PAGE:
standardize spellings. Whether one studies American records or English
            or French or German, one need only go back a few decades and
            one begins to see names spelled many different ways. So all those forms
            you cite are simply variations in spelling of Switala, which is the
            standard Polish spelling of the name. <<

            Among other spellings I have seen and that I think might be related to
            the Switala name are Schwitalla (mainly in Silesia), Schwiethal,
            Schwital (which I saw in old Berlin address books) and also more exotic
            ones as Szwitala, Schwitulla, Swytala etc.

            It seems to me, that most of the Switala's lived in the Posen area
            (Wielkopolskie) and Silesia (with the different spellings as well).
            Since those parts belonged for a long time to Preussen, the German
            language might have been adopted and thus they might have identified
            themselves as German.

            In fact, the reason why I subscribed to this mailing list is, that I
            found a brother of my grandfather who got married in Galicia. His name
            was Waclaw (Venceslaus) Switala and he got married to Marya Pasierbek in
            Antoniowka near Kochawina in 1917 (they lived in Jajkowce). The marriage
            record states, that at that time he was in the German Army and on
            vacation/leave during that time. In the birth records around that time I
            found one daughter that was born in 1919, with the name Jozefa Switala.
            The records continue until the 1940s in the microfilm I currently have,
            but no other birth was found there. So I think he might have moved
            afterwards.

            Could you please let me know where those German colonies where, that had
            that name? I am always interested in finding new Switala's around the
            world, so I would appreciate any information you could give me on that.

            Thanks in advance.

            Andre

            > >
            bjlenius wrote:
            > Hi Andre,
            >
            > Just wondering about your surname. One of the many surnames from our
            > German Catholic colonies in Galicia is Switalo. It always seemed to me
            > unlike a German surname. Anything you can tell me about yours?
            >
            > Tnx,
            > Brian
            >
            >
            > --- In Galicia_Poland-Ukraine@yahoogroups.com, Andre Switala
            > <andre@...> wrote:
            >> thanks to everyone who helped me with my question. Indeed it seems to
            > be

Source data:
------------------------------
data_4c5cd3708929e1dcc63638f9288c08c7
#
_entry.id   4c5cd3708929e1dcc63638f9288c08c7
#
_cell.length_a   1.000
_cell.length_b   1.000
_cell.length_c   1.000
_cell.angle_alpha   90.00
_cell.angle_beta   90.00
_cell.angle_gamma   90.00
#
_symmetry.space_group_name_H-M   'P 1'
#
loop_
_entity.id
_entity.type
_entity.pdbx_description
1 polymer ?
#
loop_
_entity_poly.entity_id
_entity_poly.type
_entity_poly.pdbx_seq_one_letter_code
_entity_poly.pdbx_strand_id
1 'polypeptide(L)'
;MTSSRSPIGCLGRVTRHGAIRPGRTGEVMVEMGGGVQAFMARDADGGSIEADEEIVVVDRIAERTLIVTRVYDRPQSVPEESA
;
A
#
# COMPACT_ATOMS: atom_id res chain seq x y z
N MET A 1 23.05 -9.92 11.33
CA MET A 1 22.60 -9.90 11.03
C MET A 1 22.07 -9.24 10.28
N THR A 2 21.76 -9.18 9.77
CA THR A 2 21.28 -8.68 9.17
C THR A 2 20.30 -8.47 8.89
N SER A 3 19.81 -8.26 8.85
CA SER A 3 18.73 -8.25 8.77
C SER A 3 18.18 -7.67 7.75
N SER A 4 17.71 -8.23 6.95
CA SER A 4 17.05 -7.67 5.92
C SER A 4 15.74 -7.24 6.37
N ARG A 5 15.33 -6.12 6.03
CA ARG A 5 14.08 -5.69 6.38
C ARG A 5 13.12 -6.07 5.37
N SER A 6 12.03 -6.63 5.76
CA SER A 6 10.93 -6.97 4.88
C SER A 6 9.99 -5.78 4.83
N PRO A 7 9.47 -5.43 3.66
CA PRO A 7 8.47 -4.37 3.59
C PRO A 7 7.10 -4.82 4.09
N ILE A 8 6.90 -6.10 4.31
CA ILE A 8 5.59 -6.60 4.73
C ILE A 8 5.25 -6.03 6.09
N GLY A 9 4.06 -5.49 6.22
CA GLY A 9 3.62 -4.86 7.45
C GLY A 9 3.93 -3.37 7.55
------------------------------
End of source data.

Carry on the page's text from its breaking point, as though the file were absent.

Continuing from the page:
>> a good source for genealogical research.
            >>
            >> Andre
            >>
            >
            >
            >
            >
            >
            >
            >
            >
            > Yahoo! Groups Links
            >
            >
            >
            >
            >
            >
            >
          • Laurence Krupnak
            Hello Brian, The surname Svitala/Switala would be/is present among Ukrainians and Poles, respectively. The root of the surname is svitaty (Ukrainian)/s~witac~
            Message 5 of 10 , Feb 7, 2006
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              Hello Brian,

              The surname Svitala/Switala would be/is present among Ukrainians and
              Poles, respectively. The root of the surname is svitaty
              (Ukrainian)/s~witac~ (Polish) which means, among other things, to dawn.

              _______

              Lavrentiy

              .
              bjlenius wrote:
              >
              > Hi Andre,
              >
              > Just wondering about your surname. One of the many surnames from our
              > German Catholic colonies in Galicia is Switalo. It always seemed to me
              > unlike a German surname. Anything you can tell me about yours?
              >
              > Tnx,
              > Brian
              >
              > --- In Galicia_Poland-Ukraine@yahoogroups.com, Andre Switala
              > <andre@...> wrote:
              > >
              > > thanks to everyone who helped me with my question. Indeed it seems to
              > be
              > > a good source for genealogical research.
              > >
              > > Andre
              > >
              >
              >
              > Yahoo! Groups Links
              >
              >
              >
              >
            • Brian J. Lenius
              Thanks Andre (and Laurence). I am well aware of the mispellings or simply variations among surnames and Switalo/Switala is one that seems (even among the
              Message 6 of 10 , Feb 7, 2006
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                Thanks Andre (and Laurence).

                I am well aware of the mispellings or simply variations among
                surnames and Switalo/Switala is one that seems (even among the
                records I know of) to have had more variations even than most
                surnames. I think the German letter "S" with the "Sh" sound is close
                enough to the Polish "S" when it has the diactical mark. So there
                probably is not much difference there (all in the ear), although the
                Polish "elw" as I call it (letter "l" with stroke through it) is most
                often simply pronounced as the letter "l" in German. Maybe if I am